Sesame milk has a sharper, slightly bitter taste in comparison to other dairy-free milks. Imagine the taste of tahini and you’re not far off. Straight up, sesame milk is an acquired taste (although not terrible!), but blitzed with nut butter and dates into a smoothie, it works well. Unhulled sesame seeds have a higher calcium content, but they’re more bitter than hulled seeds – experiment and see which you prefer.
How to make sesame milk. Soak 1 cup of white sesame seeds in cold water for 2 to 4 hours. Drain and discard the soaking water. Blend the seeds on high with 3 cups of cold water until smooth, then pour into a muslin or cheesecloth-lined bowl (you can use a nut-bag if you have one), bunch up the cloth and squeeze to strain out the milk. Decant into a clean bottle and store in the fridge for up to about five days.
Naturally sweet, rich and creamy, this milk is a great one to make at home. No soaking necessary, making coconut milk is simply a matter of blitzing dessicated coconut with hot water, and straining it afterwards. Coconut milk adds delicious depth and flavour to smoothies, pancakes, curries and soups. Keep a stock of dessicated coconut in your storecupboard ready to turn into milk in just 5 minutes.
How to make coconut milk
Place 1 cup of desiccated coconut and 3 cups of hot water into a blender. Leave to soak for 5 minutes or so, then blend on high until smooth. Pour into a muslin or cheesecloth-lined bowl (you can use a nut-bag if you have one), bunch up the cloth and squeeze to strain out the milk. Decant into a clean bottle and store in the fridge for up to about three days.
How to make nut milks
Nut milks are the most popular of dairy-free milks out there, and there’s good reason. You can use pretty much any nut, each offering slightly different flavours and creaminess, depending on what you like. Mylkman’s pistachio version is thick and creamy, mixed with a delicious chai blend of cinnamon, ginger, cloves, black pepper, allspice and cardamom. My experiments set almond milk as a favourite (see my step-by-step guide here), but the same rule applies to any nut. You can also try blending different nuts together – the only difference is in the soaking time.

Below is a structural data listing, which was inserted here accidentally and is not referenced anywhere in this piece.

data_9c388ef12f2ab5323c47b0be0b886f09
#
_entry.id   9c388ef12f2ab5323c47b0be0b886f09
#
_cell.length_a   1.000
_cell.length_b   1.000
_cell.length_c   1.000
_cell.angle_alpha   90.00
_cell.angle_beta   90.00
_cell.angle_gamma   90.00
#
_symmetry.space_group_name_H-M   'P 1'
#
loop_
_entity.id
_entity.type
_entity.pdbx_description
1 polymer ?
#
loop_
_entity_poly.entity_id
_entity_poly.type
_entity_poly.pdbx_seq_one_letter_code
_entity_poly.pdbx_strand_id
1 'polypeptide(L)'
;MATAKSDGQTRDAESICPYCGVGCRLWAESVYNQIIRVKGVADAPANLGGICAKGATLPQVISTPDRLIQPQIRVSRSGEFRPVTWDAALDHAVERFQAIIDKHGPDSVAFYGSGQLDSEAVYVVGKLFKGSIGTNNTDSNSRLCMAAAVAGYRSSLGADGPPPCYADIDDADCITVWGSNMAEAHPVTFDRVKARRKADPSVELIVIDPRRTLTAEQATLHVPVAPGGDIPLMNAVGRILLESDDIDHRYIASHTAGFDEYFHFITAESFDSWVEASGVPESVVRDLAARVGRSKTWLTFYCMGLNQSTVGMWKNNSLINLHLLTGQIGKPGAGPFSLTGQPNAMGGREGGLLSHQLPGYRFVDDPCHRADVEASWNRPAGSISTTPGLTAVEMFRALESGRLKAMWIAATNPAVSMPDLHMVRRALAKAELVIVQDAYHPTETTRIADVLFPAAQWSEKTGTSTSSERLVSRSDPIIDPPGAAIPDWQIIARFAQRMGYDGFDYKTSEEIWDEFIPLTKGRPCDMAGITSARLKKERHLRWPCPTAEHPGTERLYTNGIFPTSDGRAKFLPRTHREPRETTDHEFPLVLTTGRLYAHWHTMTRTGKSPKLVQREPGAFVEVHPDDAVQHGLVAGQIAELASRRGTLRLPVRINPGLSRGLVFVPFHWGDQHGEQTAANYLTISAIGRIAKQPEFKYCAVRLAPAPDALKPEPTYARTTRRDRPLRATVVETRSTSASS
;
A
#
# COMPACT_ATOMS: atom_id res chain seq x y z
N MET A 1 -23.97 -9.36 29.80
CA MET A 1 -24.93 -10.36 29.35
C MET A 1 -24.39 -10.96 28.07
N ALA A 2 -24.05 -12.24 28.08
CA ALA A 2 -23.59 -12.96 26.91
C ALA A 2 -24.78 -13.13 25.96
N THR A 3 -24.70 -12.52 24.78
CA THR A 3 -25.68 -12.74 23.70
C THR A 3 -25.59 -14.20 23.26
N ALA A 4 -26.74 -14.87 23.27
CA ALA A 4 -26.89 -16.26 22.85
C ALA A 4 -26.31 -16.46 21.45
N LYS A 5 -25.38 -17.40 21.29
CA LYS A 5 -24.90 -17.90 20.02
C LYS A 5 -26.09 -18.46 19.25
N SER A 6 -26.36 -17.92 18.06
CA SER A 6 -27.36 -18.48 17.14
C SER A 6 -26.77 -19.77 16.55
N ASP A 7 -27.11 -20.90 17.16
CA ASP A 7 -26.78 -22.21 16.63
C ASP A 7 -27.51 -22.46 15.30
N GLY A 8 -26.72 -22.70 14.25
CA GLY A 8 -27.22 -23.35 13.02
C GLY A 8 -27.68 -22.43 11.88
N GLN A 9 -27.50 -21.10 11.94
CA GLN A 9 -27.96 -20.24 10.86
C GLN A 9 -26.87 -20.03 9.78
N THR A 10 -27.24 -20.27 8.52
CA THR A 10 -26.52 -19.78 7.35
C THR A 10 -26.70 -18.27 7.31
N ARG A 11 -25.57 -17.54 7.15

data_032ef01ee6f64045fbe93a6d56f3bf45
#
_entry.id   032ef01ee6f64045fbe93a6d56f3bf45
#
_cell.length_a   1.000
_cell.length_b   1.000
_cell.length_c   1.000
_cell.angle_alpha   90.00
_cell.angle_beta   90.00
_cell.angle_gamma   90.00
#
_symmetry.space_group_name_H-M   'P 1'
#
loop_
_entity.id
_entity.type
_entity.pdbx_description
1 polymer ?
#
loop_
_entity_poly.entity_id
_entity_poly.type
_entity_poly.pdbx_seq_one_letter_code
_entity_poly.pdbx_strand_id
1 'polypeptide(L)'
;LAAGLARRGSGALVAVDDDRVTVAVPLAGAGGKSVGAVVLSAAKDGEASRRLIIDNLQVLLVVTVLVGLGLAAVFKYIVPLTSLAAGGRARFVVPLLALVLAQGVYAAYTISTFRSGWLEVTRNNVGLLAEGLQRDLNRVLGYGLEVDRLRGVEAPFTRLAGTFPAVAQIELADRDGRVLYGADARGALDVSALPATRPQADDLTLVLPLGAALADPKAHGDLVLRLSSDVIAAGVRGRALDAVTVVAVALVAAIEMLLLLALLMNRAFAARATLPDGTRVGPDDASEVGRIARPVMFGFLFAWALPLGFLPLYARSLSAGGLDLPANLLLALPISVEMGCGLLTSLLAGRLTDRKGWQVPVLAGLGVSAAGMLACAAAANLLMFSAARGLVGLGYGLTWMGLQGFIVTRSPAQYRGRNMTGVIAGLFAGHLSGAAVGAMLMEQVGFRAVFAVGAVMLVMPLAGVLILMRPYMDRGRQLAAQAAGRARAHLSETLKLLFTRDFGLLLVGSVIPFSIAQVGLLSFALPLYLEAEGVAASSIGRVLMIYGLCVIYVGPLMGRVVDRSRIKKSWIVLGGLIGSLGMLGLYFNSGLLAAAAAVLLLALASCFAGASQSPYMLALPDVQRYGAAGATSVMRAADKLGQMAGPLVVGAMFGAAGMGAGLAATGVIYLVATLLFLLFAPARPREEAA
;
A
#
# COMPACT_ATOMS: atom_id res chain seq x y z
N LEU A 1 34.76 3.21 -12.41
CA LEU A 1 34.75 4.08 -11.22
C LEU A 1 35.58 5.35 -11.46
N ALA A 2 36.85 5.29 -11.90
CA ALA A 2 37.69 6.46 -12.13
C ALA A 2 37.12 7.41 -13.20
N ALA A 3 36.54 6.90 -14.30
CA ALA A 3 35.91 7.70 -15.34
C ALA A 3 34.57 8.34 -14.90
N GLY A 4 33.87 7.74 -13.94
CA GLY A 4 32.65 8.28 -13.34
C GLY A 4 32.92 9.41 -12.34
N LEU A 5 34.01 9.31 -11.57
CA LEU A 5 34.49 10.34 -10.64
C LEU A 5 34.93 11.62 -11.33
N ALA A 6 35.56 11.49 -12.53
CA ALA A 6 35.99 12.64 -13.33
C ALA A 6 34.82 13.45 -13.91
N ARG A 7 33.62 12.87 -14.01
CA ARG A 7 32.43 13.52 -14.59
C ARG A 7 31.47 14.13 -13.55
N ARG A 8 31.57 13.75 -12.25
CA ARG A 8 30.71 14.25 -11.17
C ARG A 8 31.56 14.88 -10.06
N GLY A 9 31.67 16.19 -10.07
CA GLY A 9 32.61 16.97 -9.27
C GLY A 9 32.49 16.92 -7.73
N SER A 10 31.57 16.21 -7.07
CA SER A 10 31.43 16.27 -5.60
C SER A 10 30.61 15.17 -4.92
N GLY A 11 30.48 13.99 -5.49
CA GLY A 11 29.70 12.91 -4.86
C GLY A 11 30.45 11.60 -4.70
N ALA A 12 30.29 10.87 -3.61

Alongside oats, this is the cheapest of milks to make. You have two options: blend either cooked rice or soaked uncooked rice with water. The former is a good way to use up leftover rice, but the results taste like starchy rice water – not great. The latter is a little tastier, especially if you toast the rice grains before soaking them. Some prefer to use brown over white rice, and you can use either – brown rice gives a slightly nuttier, more complex flavour to the end result. Try sweetening with vanilla extract, maple syrup or honey.
How to make rice milk
Toast ½ cup of rice in a dry frying pan for about 4 minutes, or until smelling fragrant, then soak in cold water for 10 hours. Drain and discard the soaking water. Blend the rice on high with 1½ to 2 cups of cold water until smooth, then pour into a muslin or cheesecloth-lined bowl (you can use a nut-bag if you have one), bunch up the cloth and squeeze to strain out the milk. Decant into a clean bottle and store in the fridge for up to about five days.